Uncut Funk at Dunedin Brewery: the Joe Marcinek Band Crushes Again

Recent memory trumps (sorry – think of bridge or something) older memory; I know that. And it is so difficult, with all of the incredible music we have on the scene, to say with definitude what were our favorites or the “best” shows you’ve ever attended.

So I will fall back on two of my go-to mantras: Never heard a better set of music, and As good as it gets.

Both of those apply to the Joe Marcinek Band performance at the Dunedin Brewery Spring Beer Jam on Saturday, March 24th. Marcinek, as we have often chronicled, has a habit of bringing together A-list musicians for a weekend or two of shows, and he does this all over the country (but we are delighted the Hoosier loves Florida).

For this band, Marcinek (guitar and vocals), recruited some regulars and one new to us. He tapped Steve Molitz (Particle) on keyboards and vocals and Jason Hann (String Cheese Incident) on drums and vocals, and our Hometeam hero Juanjamon (The Juanjamon Band) was there, too, on tenor sax and vocals. The relative newcomer to the Marcinek universe was Al Ingram, better know as Al Al, bass player for Yo Mama’s Big Fat Booty Band.

Also joining the group was “Jimmy Jams” Rector on percussion. Rector had just been feted the night before at Skipper’s Smokehouse for his 26th birthday and in celebration of his outstanding graphic art (more than two dozen of his concert posters and other works were on display). Rector is a member of both bands that played Friday: Come Back Alice and Joose. His actual birthday was Saturday, and so was Marcinek’s, so this was a double celebration.

They slammed immediately into “George Washington,” the track from Marcinek’s new album Slink that was, for me, the best song of 2016, regardless of genre. This one took at least 15 minutes to give everybody plenty of solo space. Marcinek, Molitz, Juanjamon and Ingram all shone brightly.

Another Marcinek original, “Life Love and Rhythm,” followed, with lots of space again. This is the model he likes to set up, and it is obvious why so many musicians are eager to join him for a series of shows.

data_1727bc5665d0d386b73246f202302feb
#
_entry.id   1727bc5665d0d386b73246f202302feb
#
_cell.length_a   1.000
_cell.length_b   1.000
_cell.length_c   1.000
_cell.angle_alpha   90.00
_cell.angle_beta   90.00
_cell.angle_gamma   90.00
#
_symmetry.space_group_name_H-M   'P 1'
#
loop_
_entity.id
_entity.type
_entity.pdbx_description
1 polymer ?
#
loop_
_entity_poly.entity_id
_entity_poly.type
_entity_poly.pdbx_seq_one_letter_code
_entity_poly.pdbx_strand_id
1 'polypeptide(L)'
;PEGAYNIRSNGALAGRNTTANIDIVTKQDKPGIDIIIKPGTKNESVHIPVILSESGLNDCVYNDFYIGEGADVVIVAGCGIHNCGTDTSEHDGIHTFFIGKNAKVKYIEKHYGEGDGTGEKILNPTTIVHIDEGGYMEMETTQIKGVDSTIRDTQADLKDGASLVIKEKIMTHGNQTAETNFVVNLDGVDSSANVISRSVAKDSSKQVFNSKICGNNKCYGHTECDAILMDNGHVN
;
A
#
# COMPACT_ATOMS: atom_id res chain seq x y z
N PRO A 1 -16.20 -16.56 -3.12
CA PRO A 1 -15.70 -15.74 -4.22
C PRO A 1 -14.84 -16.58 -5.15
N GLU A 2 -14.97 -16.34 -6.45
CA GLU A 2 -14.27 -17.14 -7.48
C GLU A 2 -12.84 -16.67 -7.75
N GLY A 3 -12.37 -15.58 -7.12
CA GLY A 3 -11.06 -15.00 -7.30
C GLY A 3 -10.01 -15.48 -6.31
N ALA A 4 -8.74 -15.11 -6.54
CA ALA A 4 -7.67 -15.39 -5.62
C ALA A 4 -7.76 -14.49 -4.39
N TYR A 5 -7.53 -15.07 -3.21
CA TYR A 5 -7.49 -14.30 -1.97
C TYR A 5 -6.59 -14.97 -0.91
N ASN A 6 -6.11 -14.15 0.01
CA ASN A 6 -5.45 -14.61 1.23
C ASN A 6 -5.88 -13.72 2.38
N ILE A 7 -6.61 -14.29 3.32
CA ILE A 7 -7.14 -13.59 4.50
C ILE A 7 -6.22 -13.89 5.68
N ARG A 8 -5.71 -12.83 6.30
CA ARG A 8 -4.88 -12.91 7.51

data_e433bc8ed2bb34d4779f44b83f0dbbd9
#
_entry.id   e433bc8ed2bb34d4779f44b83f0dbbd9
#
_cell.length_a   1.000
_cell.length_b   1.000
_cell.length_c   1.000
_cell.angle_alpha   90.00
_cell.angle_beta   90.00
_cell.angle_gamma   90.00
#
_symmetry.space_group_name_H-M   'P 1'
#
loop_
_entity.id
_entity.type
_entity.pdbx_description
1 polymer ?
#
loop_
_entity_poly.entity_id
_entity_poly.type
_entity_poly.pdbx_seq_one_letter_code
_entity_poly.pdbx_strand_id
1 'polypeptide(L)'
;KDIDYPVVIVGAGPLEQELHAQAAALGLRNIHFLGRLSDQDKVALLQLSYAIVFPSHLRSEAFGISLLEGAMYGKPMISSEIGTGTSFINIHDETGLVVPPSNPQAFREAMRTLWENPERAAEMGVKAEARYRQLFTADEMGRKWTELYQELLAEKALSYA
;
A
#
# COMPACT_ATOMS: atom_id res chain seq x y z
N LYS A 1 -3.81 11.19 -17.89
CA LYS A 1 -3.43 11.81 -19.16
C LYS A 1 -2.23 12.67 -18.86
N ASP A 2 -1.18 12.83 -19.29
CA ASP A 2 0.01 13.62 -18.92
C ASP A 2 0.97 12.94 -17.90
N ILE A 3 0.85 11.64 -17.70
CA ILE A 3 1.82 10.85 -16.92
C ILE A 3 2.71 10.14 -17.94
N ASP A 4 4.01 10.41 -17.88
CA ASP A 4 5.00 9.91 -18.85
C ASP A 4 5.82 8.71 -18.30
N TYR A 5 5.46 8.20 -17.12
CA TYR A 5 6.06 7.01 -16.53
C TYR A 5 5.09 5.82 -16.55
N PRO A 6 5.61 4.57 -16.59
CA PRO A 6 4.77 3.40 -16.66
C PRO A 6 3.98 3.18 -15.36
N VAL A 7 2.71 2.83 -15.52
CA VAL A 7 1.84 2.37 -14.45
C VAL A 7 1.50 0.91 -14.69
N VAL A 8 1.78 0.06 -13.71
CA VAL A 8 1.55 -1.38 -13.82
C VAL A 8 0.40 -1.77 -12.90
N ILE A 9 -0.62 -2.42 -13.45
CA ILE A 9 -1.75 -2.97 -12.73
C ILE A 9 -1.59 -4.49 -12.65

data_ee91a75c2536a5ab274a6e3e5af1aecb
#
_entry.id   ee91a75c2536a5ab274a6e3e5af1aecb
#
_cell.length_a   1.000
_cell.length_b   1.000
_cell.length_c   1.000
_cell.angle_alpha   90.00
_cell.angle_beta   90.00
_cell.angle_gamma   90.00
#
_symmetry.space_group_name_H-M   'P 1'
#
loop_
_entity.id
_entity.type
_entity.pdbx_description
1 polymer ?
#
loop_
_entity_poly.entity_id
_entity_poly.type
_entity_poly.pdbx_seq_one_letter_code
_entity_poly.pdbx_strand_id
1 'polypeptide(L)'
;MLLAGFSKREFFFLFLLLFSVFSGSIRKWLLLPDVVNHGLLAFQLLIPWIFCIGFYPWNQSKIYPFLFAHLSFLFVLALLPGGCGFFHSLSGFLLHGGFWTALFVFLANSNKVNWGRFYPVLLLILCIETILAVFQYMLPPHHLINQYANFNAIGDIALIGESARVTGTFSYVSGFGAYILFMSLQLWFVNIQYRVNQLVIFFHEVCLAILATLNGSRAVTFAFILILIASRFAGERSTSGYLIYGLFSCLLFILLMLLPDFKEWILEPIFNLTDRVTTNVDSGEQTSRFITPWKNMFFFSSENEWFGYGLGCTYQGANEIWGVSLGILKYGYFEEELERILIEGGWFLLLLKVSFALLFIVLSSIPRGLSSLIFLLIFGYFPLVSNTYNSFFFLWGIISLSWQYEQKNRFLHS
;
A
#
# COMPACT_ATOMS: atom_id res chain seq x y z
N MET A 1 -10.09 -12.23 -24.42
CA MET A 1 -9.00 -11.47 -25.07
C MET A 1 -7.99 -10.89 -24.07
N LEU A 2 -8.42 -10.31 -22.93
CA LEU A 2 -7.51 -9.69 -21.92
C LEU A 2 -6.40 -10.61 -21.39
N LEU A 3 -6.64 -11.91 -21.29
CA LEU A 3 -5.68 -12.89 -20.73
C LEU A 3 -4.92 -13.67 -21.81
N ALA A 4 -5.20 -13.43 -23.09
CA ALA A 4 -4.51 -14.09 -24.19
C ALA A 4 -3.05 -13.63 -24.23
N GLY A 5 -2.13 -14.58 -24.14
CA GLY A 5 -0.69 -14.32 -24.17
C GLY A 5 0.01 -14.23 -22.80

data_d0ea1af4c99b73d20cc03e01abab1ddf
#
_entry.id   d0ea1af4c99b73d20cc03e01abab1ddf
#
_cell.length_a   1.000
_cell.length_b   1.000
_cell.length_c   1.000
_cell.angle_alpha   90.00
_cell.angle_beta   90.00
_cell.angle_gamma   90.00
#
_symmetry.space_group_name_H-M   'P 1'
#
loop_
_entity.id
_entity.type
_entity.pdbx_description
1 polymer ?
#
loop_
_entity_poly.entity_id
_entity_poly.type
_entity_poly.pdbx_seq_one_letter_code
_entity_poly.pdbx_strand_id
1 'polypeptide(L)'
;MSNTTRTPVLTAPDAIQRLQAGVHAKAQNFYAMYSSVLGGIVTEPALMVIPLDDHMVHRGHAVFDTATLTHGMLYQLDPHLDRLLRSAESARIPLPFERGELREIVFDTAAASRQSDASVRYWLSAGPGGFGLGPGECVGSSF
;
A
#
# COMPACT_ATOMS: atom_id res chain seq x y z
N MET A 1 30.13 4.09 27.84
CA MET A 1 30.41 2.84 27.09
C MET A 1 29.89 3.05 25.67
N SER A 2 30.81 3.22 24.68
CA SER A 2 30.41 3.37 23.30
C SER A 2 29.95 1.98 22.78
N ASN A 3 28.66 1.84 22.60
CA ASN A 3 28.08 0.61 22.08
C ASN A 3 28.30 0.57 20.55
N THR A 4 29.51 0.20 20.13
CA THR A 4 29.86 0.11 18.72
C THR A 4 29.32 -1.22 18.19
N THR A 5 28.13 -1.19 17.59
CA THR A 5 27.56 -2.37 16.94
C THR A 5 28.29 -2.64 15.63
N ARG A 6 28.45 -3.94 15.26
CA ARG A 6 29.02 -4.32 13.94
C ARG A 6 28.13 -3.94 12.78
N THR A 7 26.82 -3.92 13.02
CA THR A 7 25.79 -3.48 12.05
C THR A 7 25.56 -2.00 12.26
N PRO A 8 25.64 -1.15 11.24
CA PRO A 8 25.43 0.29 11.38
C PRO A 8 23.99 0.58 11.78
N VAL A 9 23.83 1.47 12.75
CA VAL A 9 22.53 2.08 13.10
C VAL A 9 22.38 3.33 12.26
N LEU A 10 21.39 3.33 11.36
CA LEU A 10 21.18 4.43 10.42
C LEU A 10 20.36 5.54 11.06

We really got to meet Al Al on “Nah Brah,” a Yo Mama’s Big Fat Booty Band tune. He bass playing is deep, deep funk, and he was a fine singer as well. A trombone player (Steve McCallum) materialized and jumped into the fray, and things got even funkier.

Next up, they featured Molitz on a Particle tune. We’ve seen them play “Launchpad” before, but this time they tore up “Metropolis,” inviting Brewery proprietor Michael Lyn Bryant on stage to twirl some synthesizer knobs. It was grand. After the heavy jamtronica, the horns chimed in, taking the tune in a new direction, which went even further as Nook jumped up to add some hip hop lyrics to the mix.

Now there was more activity on stage, as Hann moved to percussion as Michael ‘Thunderfoot’ Garrie (Juanjamon Band) sat at kit, and Jim Wuest took over the keyboards for Marcinek’s “Hyperbole.” Wuest is from The Heavy Pets, the band doing a four-day residency during the Spring Beer Jam. Yes, of course it was killer.

The courtyard was slammed, jammed with dancers and head-bobbers alike, and there was great response to every song of both sets. It was clear everyone was deep in the groove. Marcinek concurred. The band had done two night at The Green Parrot in Key West (Wednesday and Thursday) and a Friday show in Ft. Lauderdale, but he and Molitz both said this was by far the best audience response of the run (and it wasn’t just the beer).

Set two began with Rector back on percussion and two of his Come Back Alice bandmates on stage: Yral ‘datdudeondrums’ Morris on, well, you can probably guess, and Tony Tyler on keyboards. They proceeded to throw down a nasty “Shaky Ground,” with Al Al, Tony and Marcinek on vocals.

And then it happened. If you needed to distill the entire evening into one 20-minute segment (it was at least that long, my brain says), it would be “Launchpad,” the Particle tune that followed. Like “Metropolis,” “Launchpad” in it original form is more jamtronic goodness with Molitz all over his command console of keyboards. With Al Al pushing at a wickedly funky pace, this was absolutely superb, Marcinek so funky chunky on his guitar. Hann and Al Al were perfectly intertwined. If that’s all we got, it would have been magnificent. As Juanjamon and McCallum chimed in, however, the tune began to morph into a ridiculously funk thing, and it spiraled out of control, spilling funk on everybody there. Impressed as we were with Al Al before, he went stratospheric on this one. Serious funk. Uncut funk. THE BOMB.

The only thing I managed to write in my notebook was: STUNNING.

And it was.

It was necessary to back off the pace a little bit, and the band did so with a Meters-inspired song from Slink titled “Holtsford.” It allowed everyone to recover — slightly — before the next wickedness about to unleash.

Suddenly, we were plunged into deep funk, instantly immersing us all again. And what emerged was… “(I’m Your) Boogie Man!” Hann was singing, with plenty of backup. Molitz got down deep in the funk, clavinet blazing, and then Hann had a rap in the middle of the tune. The energy surging back and forth from band to crowd was intense.

They closed with a ballad, introduced by Al Al’s bass. He also handled the vocals on the Red Hot Chili Peppers tune.

When it was finished, the crowd roared, aware of the magnificence that had just washed over us.

Joe Marcinek is THE MAN!

[SET 1: George Washington, Love Life and Rhythm, Nah Brah, Metropolis, Hyperbole; SET 2: Shaky Ground, Launchpad, Holtsford, Boogie Man, RHCP song]



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